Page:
When an applicant for a Partner visa is a victim of family violence by the Australian sponsoring partner

It can be daunting when your relationship breaks down during the process of your partner visa application.

Your future in Australia may suddenly turn uncertain, and you may be faced with the unexpected ordeal of having to depart from your loved ones and friends indefinitely.

That was the case for our client Mr. T.

A prolonged strain on Mr. T’s relationship led to it breaking down during his application for an 820/801 visa.

His Australian partner placed an Apprehended Violence Order (AVO) against him.

As a result of this, Mr. T was without a sponsor for his visa application, which seemingly put the viability of his application into jeopardy, and his future with his daughter at risk.

Lost on how to proceed with his application amidst this difficulty, he sought advice from the lawyers of NB Law Group Sydney Branch.

After a number of consultations with Mr T, the team advised him that his Partner visa application can still feasibly progress. This was because, although the relationship has broken down, he and his ex-partner have an Australian child together.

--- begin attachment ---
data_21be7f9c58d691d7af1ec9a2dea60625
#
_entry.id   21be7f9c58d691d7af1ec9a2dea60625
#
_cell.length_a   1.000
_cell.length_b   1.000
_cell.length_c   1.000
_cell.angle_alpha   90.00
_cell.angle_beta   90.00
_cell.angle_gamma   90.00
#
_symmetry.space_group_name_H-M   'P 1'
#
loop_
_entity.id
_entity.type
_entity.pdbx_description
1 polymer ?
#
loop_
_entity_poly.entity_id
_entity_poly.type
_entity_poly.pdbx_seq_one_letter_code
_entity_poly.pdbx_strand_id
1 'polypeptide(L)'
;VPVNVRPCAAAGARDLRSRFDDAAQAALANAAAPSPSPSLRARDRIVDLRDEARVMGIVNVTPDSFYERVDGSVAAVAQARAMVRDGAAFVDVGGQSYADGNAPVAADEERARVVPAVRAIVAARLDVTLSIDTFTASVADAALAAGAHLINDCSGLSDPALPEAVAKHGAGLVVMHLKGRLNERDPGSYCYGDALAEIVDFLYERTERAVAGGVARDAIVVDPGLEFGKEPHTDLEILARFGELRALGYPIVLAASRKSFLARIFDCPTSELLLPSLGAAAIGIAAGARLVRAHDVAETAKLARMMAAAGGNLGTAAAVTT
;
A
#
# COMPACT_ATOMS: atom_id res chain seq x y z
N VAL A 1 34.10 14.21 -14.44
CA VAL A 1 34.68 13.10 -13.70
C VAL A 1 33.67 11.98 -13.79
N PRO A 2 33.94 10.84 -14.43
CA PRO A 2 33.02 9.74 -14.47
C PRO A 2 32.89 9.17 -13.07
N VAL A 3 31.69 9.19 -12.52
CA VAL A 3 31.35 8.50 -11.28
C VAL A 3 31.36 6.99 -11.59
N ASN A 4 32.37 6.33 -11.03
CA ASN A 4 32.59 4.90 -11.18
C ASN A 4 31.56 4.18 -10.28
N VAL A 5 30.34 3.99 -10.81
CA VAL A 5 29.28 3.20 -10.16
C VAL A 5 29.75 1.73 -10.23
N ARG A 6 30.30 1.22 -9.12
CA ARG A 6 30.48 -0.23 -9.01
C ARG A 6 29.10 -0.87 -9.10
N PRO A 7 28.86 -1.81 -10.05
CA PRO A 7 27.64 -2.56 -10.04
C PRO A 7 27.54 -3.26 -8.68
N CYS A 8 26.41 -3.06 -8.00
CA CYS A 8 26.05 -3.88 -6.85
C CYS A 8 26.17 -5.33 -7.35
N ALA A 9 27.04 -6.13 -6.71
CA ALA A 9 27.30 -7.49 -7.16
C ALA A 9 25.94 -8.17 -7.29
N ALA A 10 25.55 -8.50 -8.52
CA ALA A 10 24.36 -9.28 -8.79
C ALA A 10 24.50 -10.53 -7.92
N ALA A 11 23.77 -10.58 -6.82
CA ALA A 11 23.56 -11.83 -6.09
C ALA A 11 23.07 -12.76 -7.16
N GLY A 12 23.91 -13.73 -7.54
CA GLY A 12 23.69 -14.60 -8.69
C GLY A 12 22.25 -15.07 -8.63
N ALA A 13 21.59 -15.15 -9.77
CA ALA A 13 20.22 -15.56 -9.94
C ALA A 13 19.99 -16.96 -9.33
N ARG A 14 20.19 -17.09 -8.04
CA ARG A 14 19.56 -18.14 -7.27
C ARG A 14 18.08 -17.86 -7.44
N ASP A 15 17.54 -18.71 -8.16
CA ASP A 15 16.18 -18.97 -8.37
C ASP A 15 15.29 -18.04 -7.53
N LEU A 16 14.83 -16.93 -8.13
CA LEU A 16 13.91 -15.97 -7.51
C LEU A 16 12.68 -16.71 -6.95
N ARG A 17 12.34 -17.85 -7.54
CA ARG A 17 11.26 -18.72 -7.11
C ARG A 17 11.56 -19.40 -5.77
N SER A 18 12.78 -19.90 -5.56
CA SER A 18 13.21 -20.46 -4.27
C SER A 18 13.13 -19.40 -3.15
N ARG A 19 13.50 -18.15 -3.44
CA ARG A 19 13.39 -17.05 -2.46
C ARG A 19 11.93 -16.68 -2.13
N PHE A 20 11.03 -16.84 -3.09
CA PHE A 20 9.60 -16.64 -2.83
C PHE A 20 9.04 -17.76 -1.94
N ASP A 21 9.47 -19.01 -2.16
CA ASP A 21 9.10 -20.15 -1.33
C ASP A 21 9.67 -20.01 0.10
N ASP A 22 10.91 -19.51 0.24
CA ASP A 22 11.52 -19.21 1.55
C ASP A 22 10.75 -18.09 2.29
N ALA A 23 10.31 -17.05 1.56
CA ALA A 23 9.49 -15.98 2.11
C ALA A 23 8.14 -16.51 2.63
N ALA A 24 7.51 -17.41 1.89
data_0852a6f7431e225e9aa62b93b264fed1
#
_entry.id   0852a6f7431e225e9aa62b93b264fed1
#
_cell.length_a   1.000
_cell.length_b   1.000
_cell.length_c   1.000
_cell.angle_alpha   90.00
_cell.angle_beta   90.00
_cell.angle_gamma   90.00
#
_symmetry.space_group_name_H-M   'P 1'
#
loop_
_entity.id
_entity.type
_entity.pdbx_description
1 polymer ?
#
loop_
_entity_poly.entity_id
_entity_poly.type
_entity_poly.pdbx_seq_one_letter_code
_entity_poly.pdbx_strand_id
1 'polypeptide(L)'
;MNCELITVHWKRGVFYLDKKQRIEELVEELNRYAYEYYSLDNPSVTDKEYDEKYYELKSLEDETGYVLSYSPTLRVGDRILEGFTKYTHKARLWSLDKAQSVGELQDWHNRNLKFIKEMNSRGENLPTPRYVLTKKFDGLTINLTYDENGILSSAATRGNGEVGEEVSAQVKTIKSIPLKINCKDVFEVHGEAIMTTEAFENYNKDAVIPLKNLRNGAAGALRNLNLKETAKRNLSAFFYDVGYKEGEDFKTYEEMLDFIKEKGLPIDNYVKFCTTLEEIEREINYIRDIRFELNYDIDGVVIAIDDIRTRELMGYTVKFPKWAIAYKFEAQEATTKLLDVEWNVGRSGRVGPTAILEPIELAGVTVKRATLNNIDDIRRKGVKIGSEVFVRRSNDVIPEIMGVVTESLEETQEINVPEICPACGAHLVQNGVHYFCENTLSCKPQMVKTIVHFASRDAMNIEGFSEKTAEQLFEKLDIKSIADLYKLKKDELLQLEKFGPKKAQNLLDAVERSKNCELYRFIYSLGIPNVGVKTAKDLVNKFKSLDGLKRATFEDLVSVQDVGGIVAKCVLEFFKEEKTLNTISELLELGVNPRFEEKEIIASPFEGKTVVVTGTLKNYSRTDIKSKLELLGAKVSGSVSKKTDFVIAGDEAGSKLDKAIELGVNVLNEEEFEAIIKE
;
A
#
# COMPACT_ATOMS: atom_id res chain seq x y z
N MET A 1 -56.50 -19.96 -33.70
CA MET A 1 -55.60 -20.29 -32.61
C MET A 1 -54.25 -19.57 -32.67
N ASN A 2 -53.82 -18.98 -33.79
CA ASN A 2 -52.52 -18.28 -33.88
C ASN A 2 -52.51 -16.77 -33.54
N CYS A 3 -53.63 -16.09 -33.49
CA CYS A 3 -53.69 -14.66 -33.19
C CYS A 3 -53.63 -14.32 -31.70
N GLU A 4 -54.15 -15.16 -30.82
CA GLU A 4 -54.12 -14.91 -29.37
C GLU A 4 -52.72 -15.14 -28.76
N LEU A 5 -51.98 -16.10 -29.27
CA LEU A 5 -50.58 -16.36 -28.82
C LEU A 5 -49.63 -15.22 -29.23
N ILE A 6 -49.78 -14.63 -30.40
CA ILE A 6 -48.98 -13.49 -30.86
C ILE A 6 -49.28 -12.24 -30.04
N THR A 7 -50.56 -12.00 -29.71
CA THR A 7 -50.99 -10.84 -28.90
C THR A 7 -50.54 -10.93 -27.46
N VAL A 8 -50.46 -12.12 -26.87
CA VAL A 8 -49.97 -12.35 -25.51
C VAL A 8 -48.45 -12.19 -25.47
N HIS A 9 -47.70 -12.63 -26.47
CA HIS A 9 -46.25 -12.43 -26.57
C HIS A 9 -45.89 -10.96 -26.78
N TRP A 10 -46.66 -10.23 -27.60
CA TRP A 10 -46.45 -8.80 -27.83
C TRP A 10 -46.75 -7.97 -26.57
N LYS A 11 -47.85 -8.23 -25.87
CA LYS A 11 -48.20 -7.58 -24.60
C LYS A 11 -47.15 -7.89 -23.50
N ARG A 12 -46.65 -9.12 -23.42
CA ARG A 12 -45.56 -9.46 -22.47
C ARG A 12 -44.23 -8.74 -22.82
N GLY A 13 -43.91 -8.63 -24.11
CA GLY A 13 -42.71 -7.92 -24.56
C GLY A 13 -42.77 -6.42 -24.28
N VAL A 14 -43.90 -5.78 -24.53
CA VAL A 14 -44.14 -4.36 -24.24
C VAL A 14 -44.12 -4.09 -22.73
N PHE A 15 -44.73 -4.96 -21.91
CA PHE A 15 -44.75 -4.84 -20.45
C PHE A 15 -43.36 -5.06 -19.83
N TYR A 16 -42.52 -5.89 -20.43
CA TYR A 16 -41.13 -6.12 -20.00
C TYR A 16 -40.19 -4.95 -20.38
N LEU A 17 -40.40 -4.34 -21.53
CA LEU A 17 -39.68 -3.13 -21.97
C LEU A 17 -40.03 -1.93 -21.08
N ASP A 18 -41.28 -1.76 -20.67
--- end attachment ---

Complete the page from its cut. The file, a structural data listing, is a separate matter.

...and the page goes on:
In order to progress in this direction, the team advised him to provide evidence of biological link to the child and a court order confirming his parental rights.

With respect to the criminal charges for domestic violence, the team advised Mr T to seek assistance from a criminal lawyer to challenge this and while this was happening, the team requested the Department to extend its request for further information.

Following this, we continued to correspond with Mr. T and the Department to ensure that all relevant documents were being provided, requirements were being met and that the application was progressing. 

Taking our advice, Mr. T commenced legal proceedings with the Local and Family court.

In the family proceedings, he successfully obtained a parenting plan with his ex-partner.

In the criminal proceedings, he favorably negotiated with prosecution which decided to withdraw the domestic violence charge.

With this, the team empathically argued Mr. T’s matter with the Department and the latter eventually decided to grant him an 801 permanent resident visa having met the requirements of regulations 820.221(3)(b)(i) and 801.221(6)(c) of the Migration Regulations.

Finally, Mr. T is now able to look towards his future in Australia securely as a permanent resident.

Need help with progressing an Australian Partner Visa? Get in touch with the experienced team at No Boarders Law Group.



Email: [email protected]

Tel:  +61 7 3876 4000

Consultation:  https://www.noborders-group.com/form/free-consultation

Book a free consultation today and let us help you find a way forward.